Posted in 2010-2019, Film Review

The Hobbit: The Desolation of Smaug (2013)

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Image is property of Warner Bros, Metro-Goldwyn-Mayer, WingNut Films and New Line Cinema

The Hobbit: The Desolation of Smaug – Film Review

Cast: Martin Freeman, Sir Ian McKellen, Richard Armitage, Kenn Stott, Graham McTavish, Orlando Bloom, Evangeline Lilly, Aidan Turner, James Nesbitt, Benedict Cumberbatch, Luke Evans

Director: Peter Jackson

Synopsis:  The Dwarven company along with Bilbo Baggins and Gandalf the Grey continue their quest to reclaim their homeland of Erebor. However, the villainous Smaug is waiting for them and evil is beginning to stir in Dol Guldur…

Review: A fiery return to Middle Earth and with the Desolation of Smaug comes a bigger and better adventure than An Unexpected Journey. The first instalment suffered from a slow start and thus it took its time to get going. Despite this,  it was still a thoroughly enjoyable adventure. However, this second instalment wastes no time and immediately picks up from where the first film ended, as the company of Dwarves along with Bilbo and Gandalf continue their quest to reclaim Erebor.

Right from the get go, this film is immediately packed with some great scenes. From being chased from a bear-man to battling spiders that almost feast on our gang of little heroes. From there we have an enthralling chase down a choppy river as the Dwarves flee in wooden barrels, whilst being pursued by the pack of Orcs that continue to hunt them, as well as a group of elves led by Legolas (Orlando Bloom) and Tauriel (Evangeline Lilly). While these two characters did not feature in the work of J.R.R Tolkien, and while that may upset some of the die hard Tolkienites (hardcore fans of Tolkien’s work) they were both excellent characters who were exciting to watch and memorable.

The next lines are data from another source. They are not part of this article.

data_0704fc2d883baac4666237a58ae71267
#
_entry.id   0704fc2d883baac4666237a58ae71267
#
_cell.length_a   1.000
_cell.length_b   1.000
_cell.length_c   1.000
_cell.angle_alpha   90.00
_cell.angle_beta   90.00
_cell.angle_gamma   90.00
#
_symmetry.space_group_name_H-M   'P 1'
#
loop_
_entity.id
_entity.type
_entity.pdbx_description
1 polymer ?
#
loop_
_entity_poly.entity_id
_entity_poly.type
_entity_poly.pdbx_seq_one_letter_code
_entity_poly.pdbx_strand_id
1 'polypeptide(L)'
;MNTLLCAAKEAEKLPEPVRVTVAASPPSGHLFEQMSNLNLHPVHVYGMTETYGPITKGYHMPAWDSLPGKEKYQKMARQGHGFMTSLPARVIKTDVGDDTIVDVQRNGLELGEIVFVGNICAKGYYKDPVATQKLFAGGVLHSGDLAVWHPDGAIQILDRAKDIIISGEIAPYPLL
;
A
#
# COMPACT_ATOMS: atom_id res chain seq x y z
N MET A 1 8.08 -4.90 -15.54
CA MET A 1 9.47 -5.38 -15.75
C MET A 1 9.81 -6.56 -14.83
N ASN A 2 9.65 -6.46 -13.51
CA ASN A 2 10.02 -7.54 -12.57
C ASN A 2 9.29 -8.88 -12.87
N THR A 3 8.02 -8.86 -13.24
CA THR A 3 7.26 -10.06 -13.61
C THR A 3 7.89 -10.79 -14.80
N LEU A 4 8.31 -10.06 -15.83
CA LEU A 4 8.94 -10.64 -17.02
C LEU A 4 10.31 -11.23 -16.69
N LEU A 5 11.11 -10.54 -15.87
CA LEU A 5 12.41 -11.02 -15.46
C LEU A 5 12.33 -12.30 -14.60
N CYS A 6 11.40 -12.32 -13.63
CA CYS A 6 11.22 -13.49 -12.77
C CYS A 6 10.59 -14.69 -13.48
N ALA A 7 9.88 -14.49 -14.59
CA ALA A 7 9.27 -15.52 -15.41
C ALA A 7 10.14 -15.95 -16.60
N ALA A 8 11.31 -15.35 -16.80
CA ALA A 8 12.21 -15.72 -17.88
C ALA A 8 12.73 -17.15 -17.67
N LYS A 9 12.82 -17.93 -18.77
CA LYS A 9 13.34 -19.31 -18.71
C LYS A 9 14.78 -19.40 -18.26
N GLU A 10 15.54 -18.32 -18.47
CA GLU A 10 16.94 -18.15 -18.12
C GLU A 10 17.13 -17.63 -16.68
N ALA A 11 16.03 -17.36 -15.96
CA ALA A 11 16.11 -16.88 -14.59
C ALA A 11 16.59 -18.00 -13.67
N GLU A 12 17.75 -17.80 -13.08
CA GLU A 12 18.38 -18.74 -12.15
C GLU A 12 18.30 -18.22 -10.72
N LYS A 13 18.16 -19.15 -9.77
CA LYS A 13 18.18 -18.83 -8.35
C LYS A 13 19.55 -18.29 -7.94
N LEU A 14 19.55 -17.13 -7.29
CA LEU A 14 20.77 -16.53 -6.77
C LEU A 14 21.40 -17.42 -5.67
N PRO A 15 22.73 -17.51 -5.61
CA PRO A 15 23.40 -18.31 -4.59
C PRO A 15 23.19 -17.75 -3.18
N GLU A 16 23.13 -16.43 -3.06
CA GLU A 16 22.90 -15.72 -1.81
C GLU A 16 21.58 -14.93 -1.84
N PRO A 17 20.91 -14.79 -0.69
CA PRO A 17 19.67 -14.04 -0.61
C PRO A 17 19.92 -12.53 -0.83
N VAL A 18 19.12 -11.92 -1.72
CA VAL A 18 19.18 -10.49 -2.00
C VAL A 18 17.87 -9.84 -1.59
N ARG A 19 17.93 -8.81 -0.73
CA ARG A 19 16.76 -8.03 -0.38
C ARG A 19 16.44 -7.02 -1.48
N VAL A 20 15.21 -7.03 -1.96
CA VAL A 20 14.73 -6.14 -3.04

On the subject of memorable, there is a character (or should I say beast) that is very memorable and is one of the best villains that has been put on the big screen in a long time. This beast is of course, Smaug the dragon, voiced and motion captured by the brilliant Benedict Cumberbatch. This beast was ENORMOUS and very menacing. The dialogue that Smaug and Bilbo share in this film is wonderful. With the sinister voice of Cumberbatch that sent shivers down my spine,  this villain was superb and the scenes with him are among the best in the film.

Martin Freeman continued to excel in the role of Bilbo and Sir Ian McKellen was also ontop form as Gandalf.  A number of the dwarves within the company unfortunately do fade into the background, but there are those who come to the fore, Thorin (Richard Armitage) being one of them. He is the strong courageous leader that he was in the first film. Meanwhile the elderly Balin (Ken Stott) is another member of the dwarf company that shines through as the wisest member of the company.

Unlike the first film, this adventure does not suffer any pacing issues and is packed with action in almost every scene. The arrival at Laketown does slow things down but this is not  bad thing as the audience need the time to breath with all the action that leads up to it. Again there were a few CGI issues as some things did not look as authentic as they could have been. However, on the whole, this film is very well executed and is one of the best films of the year. It is packed with great action scenes and boasts one of the best villains in modern cinema. Be prepared for a fantastic cliff hanger that is definitely going to ensure you will want to come back to Middle Earth for the third and final instalment…

The stakes are upped considerably from the first film, delivering incredible action and a magnificent performance from Cumberbatch as Smaug the dragon, can we go back to Middle Earth now please?

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Posted in 2010-2019, Film Review

The Hobbit: An Unexpected Journey (2012)

All image rights belong to Warner Bros, Metro-Goldwyn-Mayer, WingNut Films and New Line Cinema
Image is property of Warner Bros, Metro-Goldwyn-Mayer, WingNut Films and New Line Cinema